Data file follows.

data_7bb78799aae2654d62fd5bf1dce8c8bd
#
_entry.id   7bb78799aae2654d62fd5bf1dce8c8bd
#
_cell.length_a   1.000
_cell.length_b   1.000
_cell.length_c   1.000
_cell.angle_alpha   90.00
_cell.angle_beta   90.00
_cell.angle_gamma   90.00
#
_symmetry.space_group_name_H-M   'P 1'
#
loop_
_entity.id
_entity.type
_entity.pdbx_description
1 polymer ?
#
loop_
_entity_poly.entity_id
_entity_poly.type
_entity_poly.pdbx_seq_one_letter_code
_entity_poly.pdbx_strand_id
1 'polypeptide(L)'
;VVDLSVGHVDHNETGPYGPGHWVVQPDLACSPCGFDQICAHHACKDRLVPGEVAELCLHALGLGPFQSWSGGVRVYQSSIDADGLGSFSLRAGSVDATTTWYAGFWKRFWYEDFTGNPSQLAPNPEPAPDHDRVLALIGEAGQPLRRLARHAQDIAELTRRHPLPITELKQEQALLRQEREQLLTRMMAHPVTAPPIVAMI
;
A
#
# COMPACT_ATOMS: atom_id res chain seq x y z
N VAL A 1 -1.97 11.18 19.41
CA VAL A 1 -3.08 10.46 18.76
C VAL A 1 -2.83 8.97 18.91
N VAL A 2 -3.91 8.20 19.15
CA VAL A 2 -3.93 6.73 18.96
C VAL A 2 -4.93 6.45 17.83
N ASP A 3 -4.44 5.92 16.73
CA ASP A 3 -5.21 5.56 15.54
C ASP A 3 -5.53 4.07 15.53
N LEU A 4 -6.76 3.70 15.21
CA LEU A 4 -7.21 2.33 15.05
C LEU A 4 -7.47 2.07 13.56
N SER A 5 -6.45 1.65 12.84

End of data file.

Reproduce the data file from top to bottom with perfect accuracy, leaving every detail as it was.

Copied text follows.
data_7bb78799aae2654d62fd5bf1dce8c8bd
#
_entry.id   7bb78799aae2654d62fd5bf1dce8c8bd
#
_cell.length_a   1.000
_cell.length_b   1.000
_cell.length_c   1.000
_cell.angle_alpha   90.00
_cell.angle_beta   90.00
_cell.angle_gamma   90.00
#
_symmetry.space_group_name_H-M   'P 1'
#
loop_
_entity.id
_entity.type
_entity.pdbx_description
1 polymer ?
#
loop_
_entity_poly.entity_id
_entity_poly.type
_entity_poly.pdbx_seq_one_letter_code
_entity_poly.pdbx_strand_id
1 'polypeptide(L)'
;VVDLSVGHVDHNETGPYGPGHWVVQPDLACSPCGFDQICAHHACKDRLVPGEVAELCLHALGLGPFQSWSGGVRVYQSSIDADGLGSFSLRAGSVDATTTWYAGFWKRFWYEDFTGNPSQLAPNPEPAPDHDRVLALIGEAGQPLRRLARHAQDIAELTRRHPLPITELKQEQALLRQEREQLLTRMMAHPVTAPPIVAMI
;
A
#
# COMPACT_ATOMS: atom_id res chain seq x y z
N VAL A 1 -1.97 11.18 19.41
CA VAL A 1 -3.08 10.46 18.76
C VAL A 1 -2.83 8.97 18.91
N VAL A 2 -3.91 8.20 19.15
CA VAL A 2 -3.93 6.73 18.96
C VAL A 2 -4.93 6.45 17.83
N ASP A 3 -4.44 5.92 16.73
CA ASP A 3 -5.21 5.56 15.54
C ASP A 3 -5.53 4.07 15.53
N LEU A 4 -6.76 3.70 15.21
CA LEU A 4 -7.21 2.33 15.05
C LEU A 4 -7.47 2.07 13.56
N SER A 5 -6.45 1.65 12.84